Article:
The increasing trend of UK companies to acquire foreign partners enhances the integration process (see also section 3.2). There are a number of points within the procurement and consultancy process where greater transparency has been urged and where an agency like BECTA has almost taken on an anti-competitive regulatory role (in respect of Microsoft licensing, for example). In other words the logic of market exhibits a tendency towards forms of oligopolic and even monopolistic control. A key argument for the role of the private sector in education is precisely the opposite: that it undoes the state’s tendency to uniformity of provision. If the economic logic unfolds as I have suggested then questions of political legitimacy for these arrangements will be asked and equally importantly, evaluations of where the market is producing the desired kind of educational reform will also need to be answered.

6. Future Scenarios

This section draws together the internal and external logics to the IT in Education marketplace to draw attention to the kinds of interventions which could change direction for the processes analysed above.

6.1 Summary of key themes

This essay has thrown up two fundamental tensions. The first describes the functions and nature of the current IT in Education marketplace and points to the trends which suggest greater integration of specialist and multinational companies. This is a continuum at whose opposite pole is the diversification and growth of small companies, especially galvanised by open source, open content developments and an increase in the opportunities for education institutions to join a plethora of suppliers. This continuum suggests that at the integration end there are problems with the integrity of the market. The other tension relates to the impact of technologies on the education system. It suggests that there is a continuum of technological effects with Transformative (learning) technologies counterpoised with Governmental control forms of centralisation and standardisation. Finally, I have argued that economic logic is thus bound up with questions about the capacity for innovation within segments of the education workforce.

6.2  The directions for Change

These tensions can be represented diagrammatically

FIG 6.2.1 Model of the relationship between Market tension in the IT Industries and the impact of technologies on Education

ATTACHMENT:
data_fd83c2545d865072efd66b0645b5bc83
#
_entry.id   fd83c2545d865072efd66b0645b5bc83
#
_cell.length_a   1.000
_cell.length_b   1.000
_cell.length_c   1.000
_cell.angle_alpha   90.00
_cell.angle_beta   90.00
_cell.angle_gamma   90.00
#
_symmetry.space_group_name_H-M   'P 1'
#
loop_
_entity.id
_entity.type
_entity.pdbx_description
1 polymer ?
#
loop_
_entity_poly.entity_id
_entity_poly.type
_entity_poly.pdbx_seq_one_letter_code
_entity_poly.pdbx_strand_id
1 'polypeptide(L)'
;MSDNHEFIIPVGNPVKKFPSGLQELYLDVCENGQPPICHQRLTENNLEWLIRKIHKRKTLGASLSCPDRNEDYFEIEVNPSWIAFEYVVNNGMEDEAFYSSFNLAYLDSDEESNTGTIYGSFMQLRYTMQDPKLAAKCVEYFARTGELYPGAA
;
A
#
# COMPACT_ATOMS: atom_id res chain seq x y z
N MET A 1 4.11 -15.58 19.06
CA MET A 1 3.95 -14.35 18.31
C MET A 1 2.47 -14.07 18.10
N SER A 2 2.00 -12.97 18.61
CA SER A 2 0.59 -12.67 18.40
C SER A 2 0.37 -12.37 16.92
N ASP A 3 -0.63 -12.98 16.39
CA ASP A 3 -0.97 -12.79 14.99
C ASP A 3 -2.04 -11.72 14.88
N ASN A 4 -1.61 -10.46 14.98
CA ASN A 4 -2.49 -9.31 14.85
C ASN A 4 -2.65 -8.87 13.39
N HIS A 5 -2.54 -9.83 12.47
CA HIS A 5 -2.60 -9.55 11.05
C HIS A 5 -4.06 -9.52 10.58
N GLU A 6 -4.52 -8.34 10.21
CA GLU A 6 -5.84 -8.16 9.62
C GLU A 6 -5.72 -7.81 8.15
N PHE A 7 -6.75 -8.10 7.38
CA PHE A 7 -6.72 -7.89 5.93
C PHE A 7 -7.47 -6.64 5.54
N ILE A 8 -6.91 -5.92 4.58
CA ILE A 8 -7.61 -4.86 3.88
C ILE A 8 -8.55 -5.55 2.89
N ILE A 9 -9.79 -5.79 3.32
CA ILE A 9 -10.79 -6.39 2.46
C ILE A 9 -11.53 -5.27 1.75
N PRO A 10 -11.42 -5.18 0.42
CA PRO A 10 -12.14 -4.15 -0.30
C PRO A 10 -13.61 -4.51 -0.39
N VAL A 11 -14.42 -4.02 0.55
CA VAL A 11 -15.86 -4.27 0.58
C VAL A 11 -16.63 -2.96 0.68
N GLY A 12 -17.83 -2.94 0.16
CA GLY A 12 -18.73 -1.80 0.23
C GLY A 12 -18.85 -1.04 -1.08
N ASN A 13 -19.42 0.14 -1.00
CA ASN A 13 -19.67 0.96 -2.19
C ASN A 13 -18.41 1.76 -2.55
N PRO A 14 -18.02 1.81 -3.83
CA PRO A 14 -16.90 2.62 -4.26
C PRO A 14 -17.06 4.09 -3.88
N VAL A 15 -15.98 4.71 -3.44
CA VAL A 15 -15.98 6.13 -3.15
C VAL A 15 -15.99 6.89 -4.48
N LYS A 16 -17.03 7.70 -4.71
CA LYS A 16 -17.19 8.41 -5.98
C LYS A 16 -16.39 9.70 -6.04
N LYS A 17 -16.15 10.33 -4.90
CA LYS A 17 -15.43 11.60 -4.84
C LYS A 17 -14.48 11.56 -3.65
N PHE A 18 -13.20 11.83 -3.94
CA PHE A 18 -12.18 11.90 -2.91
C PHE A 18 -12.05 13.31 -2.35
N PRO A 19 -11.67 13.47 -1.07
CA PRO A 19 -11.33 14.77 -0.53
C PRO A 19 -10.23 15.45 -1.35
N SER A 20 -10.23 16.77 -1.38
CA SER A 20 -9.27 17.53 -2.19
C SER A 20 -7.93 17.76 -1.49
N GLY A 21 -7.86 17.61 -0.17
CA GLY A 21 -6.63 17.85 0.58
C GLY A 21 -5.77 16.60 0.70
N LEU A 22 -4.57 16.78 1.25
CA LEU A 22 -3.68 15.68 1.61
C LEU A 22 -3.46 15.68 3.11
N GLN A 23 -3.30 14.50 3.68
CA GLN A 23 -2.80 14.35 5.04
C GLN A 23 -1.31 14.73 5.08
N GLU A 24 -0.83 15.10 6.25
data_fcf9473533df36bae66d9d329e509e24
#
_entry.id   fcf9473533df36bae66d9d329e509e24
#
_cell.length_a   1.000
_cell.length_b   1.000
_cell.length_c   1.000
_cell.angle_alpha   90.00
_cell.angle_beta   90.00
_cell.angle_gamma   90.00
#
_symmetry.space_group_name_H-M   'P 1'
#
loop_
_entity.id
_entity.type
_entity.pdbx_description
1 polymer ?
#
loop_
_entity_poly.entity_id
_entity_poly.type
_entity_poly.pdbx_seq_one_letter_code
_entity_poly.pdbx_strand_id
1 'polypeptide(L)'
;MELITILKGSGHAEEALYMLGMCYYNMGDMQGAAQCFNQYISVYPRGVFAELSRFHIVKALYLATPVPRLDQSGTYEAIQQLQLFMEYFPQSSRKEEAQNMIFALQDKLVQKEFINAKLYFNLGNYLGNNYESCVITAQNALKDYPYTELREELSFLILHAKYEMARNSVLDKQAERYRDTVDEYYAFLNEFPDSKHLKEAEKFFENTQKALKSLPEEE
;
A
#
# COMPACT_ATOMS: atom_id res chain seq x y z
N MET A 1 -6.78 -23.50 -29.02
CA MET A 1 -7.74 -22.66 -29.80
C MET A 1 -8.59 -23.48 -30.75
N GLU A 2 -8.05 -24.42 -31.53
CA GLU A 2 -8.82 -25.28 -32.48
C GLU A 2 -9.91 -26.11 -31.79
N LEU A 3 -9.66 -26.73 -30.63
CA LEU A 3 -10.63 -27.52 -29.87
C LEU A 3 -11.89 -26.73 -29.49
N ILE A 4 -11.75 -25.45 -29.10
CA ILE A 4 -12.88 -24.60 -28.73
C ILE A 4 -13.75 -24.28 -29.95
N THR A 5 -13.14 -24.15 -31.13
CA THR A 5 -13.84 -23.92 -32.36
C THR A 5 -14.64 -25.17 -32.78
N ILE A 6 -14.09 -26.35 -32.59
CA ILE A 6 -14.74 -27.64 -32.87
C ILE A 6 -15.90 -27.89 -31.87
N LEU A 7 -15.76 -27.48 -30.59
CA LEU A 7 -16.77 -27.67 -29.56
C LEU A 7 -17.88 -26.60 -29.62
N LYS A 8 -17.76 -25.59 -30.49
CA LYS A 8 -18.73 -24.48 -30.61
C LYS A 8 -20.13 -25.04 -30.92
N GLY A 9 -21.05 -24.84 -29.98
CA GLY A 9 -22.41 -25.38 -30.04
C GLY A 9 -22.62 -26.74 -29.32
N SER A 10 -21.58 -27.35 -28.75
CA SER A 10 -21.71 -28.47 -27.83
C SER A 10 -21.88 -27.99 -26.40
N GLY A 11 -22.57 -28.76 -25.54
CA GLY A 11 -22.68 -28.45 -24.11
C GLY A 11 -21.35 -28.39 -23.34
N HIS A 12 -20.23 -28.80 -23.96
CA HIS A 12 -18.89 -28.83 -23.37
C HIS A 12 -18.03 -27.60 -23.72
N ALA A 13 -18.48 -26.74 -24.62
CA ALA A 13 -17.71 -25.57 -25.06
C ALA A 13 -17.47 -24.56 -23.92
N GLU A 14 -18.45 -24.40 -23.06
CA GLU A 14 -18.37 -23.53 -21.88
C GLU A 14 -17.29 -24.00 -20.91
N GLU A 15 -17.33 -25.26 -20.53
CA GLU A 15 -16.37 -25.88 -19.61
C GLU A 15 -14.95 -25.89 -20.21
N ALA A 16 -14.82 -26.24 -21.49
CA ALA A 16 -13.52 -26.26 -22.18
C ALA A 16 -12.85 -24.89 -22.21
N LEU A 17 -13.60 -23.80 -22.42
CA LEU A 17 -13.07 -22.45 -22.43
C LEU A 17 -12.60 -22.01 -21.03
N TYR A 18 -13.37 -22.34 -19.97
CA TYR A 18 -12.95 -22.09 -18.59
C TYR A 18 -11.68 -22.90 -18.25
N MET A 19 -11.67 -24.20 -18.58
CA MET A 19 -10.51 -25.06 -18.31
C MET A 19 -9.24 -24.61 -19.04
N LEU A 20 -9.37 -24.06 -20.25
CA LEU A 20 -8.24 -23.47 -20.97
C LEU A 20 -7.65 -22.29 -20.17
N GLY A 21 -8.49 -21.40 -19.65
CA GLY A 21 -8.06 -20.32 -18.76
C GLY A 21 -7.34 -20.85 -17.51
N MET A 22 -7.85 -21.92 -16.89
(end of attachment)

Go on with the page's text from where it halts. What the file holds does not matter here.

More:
Fig 6.2.1

This shows that policy intervention can be directed towards each quadrant to try to lever desired effects, for example if more small companies trying to achieve transformative learning impacts are desired. On the other hand, some analysts suggest that the opportunities for interventions are limited and that the tendency towards increased governmental effects as part of greater market integration is inescapable.

Whilst the kinds of effect and the nature of developments are clear, such a formulation is uncertain about the possibility for intervention in that some approaches suggests only the unfolding of ineluctable logics. In other words the analysis brings together different conceptions of structure and agency. The former belongs to traditions where the new corporatism implicit in changing forms of global capitalism (Boltanski and Chiapello, 2007; Graham, 2005) is inescapable: and as I have already indicated, Monahan’s work (2005) is positioned in the tradition. Of course, inducting learners into the corporatized world of IT is a preferred mode of preparation for work given the place of such scenarios in the new world order suggested by this model.  Here educational practice is enacting a kind of social reproduction. Similarly, Stephen Ball’s (2007) analysis of privatisation is also located in a larger theory of macro-economical political change. Here a binary opposition between private and public provision is ‘overruled’ by the larger macro-economic forces of neo-liberalisation. Of course this is a form of economic determinism (acting maybe in this context as surrogate for technological determinism?) suggesting an inability to take political control.